Prior to the creation of the Psychology Department, psychology courses were being taught by Memorial University College on the Parade Street campus. The professors were not then part of any department but simply functioned within the Faculty of Arts and Science.
The first Psychology course was, fittingly, an Introductory Psychology course taught by Dr. Al Burnett, a psychologist at the Hospital for Mental and Nervous Diseases (now known as the Waterford Hospital). It is not clear when he started, but it was likely in 1957-1958. Later, Psychology courses were taught by Arthur Sullivan.
Psychology courses were first listed separately in the University calendar in 1961 along with Art Sullivan, the first full-time faculty appointment in Psychology, but in 1962, he went to McGill to study for a Ph.D. Dr. David Hart joined the faculty to continue the program with Dr. Charles Boddie, a child Psychiatrist, giving a course in Developmental Psychology. Dr. Sullivan returned in 1964 doubling the faculty. It then became an official Department of Psychology with him as Head. The number of faculty more than doubled again the following year with the addition of Dr. Al Kozma, Dr. Barry MacKay, Dr. Fred Binding.
The department awarded its first degrees in Psychology to Graham Skanes, William Noseworthy and Elizabeth Ruby in 1962. It awarded its first honours degree in Psychology in 1966.
In the late 1960s the undergraduate enrollment of the university was expanding rapidly and it became apparent that many students coming to Memorial from small isolated communities were having difficulties adjusting to life in a city, and to university life in particular. In 1968, to help solve this problem, the university asked Dr. Sullivan to establish what became known as the "Junior Division". The mandate of the Junior Division was to teach all first year courses in a manner that would ease the transition of students from small, in many cases one room schools in isolated rural communities, to what was becoming a large, modern university. To accomplish this, the University hired many new faculty who had a background in both the subject they were teaching as well as extensive teaching experience and training in Education.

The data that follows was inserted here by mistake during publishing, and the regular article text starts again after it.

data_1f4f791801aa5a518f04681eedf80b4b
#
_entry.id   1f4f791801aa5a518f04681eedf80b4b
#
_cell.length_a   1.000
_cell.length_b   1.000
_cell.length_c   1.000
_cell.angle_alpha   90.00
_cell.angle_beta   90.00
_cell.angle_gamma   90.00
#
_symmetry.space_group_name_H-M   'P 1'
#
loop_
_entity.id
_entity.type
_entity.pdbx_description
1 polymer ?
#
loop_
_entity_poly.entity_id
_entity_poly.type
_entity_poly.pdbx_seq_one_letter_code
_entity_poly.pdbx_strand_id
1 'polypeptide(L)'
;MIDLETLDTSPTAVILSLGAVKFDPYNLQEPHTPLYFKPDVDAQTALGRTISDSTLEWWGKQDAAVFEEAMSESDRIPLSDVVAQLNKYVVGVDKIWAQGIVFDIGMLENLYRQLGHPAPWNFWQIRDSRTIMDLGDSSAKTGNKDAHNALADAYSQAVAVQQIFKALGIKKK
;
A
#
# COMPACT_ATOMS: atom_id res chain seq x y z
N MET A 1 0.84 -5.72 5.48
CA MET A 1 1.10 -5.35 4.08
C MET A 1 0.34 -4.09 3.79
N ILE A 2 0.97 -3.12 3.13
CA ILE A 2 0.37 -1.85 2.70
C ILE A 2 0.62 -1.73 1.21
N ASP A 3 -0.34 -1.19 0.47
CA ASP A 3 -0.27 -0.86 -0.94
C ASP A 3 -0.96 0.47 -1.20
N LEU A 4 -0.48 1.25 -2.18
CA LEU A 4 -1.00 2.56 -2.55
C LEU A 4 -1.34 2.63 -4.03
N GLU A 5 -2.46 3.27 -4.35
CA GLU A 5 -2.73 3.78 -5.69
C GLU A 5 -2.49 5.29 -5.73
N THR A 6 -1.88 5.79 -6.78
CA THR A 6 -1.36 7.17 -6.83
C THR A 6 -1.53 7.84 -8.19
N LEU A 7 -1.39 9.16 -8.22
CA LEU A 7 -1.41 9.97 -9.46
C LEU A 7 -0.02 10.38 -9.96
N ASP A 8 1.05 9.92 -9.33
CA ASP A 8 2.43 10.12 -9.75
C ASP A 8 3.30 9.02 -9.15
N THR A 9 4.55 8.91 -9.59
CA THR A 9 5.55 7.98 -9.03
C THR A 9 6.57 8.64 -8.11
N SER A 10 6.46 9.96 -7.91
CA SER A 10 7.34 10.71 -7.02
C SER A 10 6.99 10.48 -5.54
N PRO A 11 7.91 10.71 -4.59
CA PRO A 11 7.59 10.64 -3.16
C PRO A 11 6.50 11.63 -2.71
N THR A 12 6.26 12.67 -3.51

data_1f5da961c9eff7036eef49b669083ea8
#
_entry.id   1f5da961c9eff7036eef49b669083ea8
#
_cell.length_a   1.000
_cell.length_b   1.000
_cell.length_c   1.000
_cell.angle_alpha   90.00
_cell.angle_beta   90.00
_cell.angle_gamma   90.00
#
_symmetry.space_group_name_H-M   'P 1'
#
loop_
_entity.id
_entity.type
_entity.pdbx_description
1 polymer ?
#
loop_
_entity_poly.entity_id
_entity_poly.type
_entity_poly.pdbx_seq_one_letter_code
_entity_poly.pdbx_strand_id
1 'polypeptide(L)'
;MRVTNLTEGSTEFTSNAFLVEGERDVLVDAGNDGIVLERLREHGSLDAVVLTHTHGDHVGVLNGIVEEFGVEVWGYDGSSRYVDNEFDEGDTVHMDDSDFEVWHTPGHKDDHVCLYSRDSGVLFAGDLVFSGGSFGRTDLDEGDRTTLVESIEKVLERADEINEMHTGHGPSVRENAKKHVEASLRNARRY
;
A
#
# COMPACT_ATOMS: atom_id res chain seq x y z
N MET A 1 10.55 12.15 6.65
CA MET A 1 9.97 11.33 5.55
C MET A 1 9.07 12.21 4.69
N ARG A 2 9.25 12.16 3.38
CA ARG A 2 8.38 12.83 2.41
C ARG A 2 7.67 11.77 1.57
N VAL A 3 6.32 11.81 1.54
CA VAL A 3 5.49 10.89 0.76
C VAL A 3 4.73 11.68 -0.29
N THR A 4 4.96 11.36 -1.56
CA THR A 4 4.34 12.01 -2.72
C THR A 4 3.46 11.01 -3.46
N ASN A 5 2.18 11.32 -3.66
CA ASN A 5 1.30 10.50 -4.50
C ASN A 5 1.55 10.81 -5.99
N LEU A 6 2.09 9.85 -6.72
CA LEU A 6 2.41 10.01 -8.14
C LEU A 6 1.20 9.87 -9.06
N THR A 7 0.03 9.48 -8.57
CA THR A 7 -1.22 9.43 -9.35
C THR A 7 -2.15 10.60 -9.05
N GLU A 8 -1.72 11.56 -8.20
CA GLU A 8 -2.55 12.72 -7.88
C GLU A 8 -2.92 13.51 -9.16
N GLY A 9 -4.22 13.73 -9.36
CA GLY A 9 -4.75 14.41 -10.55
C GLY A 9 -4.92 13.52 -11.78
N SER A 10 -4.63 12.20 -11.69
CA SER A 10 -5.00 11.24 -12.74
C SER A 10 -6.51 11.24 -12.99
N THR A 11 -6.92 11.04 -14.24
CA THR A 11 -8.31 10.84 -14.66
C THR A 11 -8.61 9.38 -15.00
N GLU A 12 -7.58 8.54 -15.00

The Junior Division faculty taught all first year courses in small classes of no more than 30 students, and each student was offered individual attention and support by the Junior Division faculty. The Junior Division was disbanded in the 1980s and Junior Division faculty who had been teaching Psychology came under the administration of the Department.
The Psychology Department from the start had always taught Psychology as a Science. When the Faculty of Arts and Science split into separate Faculties in the 1970s, the Psychology Department opted to join the Faculty of Science. Since that time it has offered programs leading to both BA and BSc degrees. The Psychology content of both degrees was the same and the faculty of the degree was determined by other courses in the student's programme. In addition, unlike most other Canadian Universities, nearly all of the courses offered to Psychology majors students had a laboratory component. In 1991, the Department became the first university in Canada to offer an undergraduate degree in Behavioral Neuroscience.
In addition to a strong commitment to undergraduate teaching of Psychology as a science, the Psychology Department has offered extensive training at the graduate level. The M.Sc. Programme in Experimental Psychology was started in 1968 and the first Masters degrees were awarded in 1970. The Ph.D. in Experimental Psychology was started in 1974 and the first PhD was awarded in 1978.
In 1991, the department began a M.Sc in Applied Social Psychology which was a cooperative programme. It graduated its first students in 1994. Later it became a Masters of Applied Social Psychology.
The Psychology Department is now undergoing a stage of renewal with many new faculty being appointed in areas such as Social Psychology, Cognition, Neuroscience and Clinical Psychology. The undergraduate programme has recently been revised, but it retains its orientation to teaching Psychology as a Science. The new faculty members have renewed the vigor of the existing graduate programmes and the new doctoral programme in Clinical Psychology continues to grow.